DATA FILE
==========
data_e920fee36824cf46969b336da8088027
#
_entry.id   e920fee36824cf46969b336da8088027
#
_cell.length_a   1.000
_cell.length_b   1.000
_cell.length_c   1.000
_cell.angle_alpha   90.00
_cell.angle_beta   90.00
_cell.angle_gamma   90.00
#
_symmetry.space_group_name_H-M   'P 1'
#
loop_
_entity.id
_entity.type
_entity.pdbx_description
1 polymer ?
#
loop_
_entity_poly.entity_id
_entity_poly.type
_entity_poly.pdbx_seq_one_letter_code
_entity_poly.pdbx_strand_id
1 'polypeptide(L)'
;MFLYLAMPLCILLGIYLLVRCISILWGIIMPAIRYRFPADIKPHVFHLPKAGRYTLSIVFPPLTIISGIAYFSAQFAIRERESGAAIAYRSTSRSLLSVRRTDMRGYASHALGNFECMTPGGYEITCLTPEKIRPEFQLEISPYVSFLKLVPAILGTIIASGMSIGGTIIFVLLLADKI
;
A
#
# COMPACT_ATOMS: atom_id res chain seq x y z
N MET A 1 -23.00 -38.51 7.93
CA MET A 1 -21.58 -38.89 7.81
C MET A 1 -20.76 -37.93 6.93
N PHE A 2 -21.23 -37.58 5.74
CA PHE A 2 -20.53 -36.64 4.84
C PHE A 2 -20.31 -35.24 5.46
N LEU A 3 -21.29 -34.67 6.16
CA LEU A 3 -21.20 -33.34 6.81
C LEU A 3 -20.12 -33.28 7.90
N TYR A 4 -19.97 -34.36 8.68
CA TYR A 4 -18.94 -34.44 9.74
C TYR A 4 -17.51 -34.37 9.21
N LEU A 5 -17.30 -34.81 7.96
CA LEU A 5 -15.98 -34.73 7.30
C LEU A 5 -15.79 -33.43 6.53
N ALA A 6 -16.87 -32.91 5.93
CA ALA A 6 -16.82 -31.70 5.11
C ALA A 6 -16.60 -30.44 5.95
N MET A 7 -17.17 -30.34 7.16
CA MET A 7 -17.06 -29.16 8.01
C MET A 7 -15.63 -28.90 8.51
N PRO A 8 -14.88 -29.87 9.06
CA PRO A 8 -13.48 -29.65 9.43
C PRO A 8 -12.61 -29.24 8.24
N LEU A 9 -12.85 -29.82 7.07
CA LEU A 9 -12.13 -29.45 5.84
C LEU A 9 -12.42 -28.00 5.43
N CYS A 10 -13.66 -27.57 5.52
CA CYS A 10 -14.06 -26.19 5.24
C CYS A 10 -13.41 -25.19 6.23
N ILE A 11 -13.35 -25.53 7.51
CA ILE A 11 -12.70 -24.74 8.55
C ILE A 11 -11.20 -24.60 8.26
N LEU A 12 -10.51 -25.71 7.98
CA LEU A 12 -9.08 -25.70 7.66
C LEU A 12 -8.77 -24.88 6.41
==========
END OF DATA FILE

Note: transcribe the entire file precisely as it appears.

data_e920fee36824cf46969b336da8088027
#
_entry.id   e920fee36824cf46969b336da8088027
#
_cell.length_a   1.000
_cell.length_b   1.000
_cell.length_c   1.000
_cell.angle_alpha   90.00
_cell.angle_beta   90.00
_cell.angle_gamma   90.00
#
_symmetry.space_group_name_H-M   'P 1'
#
loop_
_entity.id
_entity.type
_entity.pdbx_description
1 polymer ?
#
loop_
_entity_poly.entity_id
_entity_poly.type
_entity_poly.pdbx_seq_one_letter_code
_entity_poly.pdbx_strand_id
1 'polypeptide(L)'
;MFLYLAMPLCILLGIYLLVRCISILWGIIMPAIRYRFPADIKPHVFHLPKAGRYTLSIVFPPLTIISGIAYFSAQFAIRERESGAAIAYRSTSRSLLSVRRTDMRGYASHALGNFECMTPGGYEITCLTPEKIRPEFQLEISPYVSFLKLVPAILGTIIASGMSIGGTIIFVLLLADKI
;
A
#
# COMPACT_ATOMS: atom_id res chain seq x y z
N MET A 1 -23.00 -38.51 7.93
CA MET A 1 -21.58 -38.89 7.81
C MET A 1 -20.76 -37.93 6.93
N PHE A 2 -21.23 -37.58 5.74
CA PHE A 2 -20.53 -36.64 4.84
C PHE A 2 -20.31 -35.24 5.46
N LEU A 3 -21.29 -34.67 6.16
CA LEU A 3 -21.20 -33.34 6.81
C LEU A 3 -20.12 -33.28 7.90
N TYR A 4 -19.97 -34.36 8.68
CA TYR A 4 -18.94 -34.44 9.74
C TYR A 4 -17.51 -34.37 9.21
N LEU A 5 -17.30 -34.81 7.96
CA LEU A 5 -15.98 -34.73 7.30
C LEU A 5 -15.79 -33.43 6.53
N ALA A 6 -16.87 -32.91 5.93
CA ALA A 6 -16.82 -31.70 5.11
C ALA A 6 -16.60 -30.44 5.95
N MET A 7 -17.17 -30.34 7.16
CA MET A 7 -17.06 -29.16 8.01
C MET A 7 -15.63 -28.90 8.51
N PRO A 8 -14.88 -29.87 9.06
CA PRO A 8 -13.48 -29.65 9.43
C PRO A 8 -12.61 -29.24 8.24
N LEU A 9 -12.85 -29.82 7.07
CA LEU A 9 -12.13 -29.45 5.84
C LEU A 9 -12.42 -28.00 5.43
N CYS A 10 -13.66 -27.57 5.52
CA CYS A 10 -14.06 -26.19 5.24
C CYS A 10 -13.41 -25.19 6.23
N ILE A 11 -13.35 -25.53 7.51
CA ILE A 11 -12.70 -24.74 8.55
C ILE A 11 -11.20 -24.60 8.26
N LEU A 12 -10.51 -25.71 7.98
CA LEU A 12 -9.08 -25.70 7.66
C LEU A 12 -8.77 -24.88 6.41